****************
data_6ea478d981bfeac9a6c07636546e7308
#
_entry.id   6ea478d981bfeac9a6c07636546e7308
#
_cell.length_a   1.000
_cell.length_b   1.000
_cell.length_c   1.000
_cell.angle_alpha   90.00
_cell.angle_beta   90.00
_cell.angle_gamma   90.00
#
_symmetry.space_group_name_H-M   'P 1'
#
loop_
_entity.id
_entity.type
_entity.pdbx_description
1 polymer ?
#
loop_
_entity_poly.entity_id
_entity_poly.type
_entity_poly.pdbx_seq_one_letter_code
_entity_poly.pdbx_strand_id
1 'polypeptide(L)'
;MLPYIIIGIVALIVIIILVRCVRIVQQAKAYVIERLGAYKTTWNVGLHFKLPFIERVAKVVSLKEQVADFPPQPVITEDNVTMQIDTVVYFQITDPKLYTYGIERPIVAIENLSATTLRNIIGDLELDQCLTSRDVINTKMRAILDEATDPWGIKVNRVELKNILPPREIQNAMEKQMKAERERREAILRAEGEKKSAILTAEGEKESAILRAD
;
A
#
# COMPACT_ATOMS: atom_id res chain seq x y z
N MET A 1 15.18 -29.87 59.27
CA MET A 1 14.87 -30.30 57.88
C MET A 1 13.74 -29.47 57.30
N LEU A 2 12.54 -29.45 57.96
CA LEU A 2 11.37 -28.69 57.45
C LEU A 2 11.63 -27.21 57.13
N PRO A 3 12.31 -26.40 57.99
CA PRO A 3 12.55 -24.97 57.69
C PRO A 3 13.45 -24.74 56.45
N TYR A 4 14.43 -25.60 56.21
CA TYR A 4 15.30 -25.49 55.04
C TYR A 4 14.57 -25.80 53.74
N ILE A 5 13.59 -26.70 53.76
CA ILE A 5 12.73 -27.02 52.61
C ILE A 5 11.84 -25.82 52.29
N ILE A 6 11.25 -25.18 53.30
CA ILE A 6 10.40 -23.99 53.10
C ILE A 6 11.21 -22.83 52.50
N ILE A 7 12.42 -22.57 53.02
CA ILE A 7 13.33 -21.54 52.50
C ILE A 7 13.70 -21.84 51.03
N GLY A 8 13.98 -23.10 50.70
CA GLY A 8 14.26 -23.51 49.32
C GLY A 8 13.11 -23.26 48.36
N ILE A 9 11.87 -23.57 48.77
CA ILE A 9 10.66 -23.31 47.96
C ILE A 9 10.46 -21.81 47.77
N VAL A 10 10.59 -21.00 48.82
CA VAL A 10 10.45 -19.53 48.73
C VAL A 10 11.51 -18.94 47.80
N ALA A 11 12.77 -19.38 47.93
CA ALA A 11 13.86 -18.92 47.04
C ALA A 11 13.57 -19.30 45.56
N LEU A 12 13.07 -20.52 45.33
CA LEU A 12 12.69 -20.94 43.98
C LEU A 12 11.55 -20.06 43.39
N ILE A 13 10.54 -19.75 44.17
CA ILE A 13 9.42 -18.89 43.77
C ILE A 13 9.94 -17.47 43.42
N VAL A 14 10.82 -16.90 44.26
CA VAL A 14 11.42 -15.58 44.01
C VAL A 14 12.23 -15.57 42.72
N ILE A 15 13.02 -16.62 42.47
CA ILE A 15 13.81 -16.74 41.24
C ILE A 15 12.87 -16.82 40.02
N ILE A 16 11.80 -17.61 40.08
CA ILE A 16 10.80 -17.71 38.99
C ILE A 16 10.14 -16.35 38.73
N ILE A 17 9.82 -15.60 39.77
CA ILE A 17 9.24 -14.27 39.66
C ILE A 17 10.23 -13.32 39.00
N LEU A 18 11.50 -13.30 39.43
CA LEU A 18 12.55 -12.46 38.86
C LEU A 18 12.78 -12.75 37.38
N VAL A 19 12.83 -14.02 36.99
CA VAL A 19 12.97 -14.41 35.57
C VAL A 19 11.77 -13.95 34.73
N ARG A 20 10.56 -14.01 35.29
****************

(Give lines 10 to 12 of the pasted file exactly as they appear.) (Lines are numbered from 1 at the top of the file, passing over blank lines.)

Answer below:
_cell.angle_gamma   90.00
#
_symmetry.space_group_name_H-M   'P 1'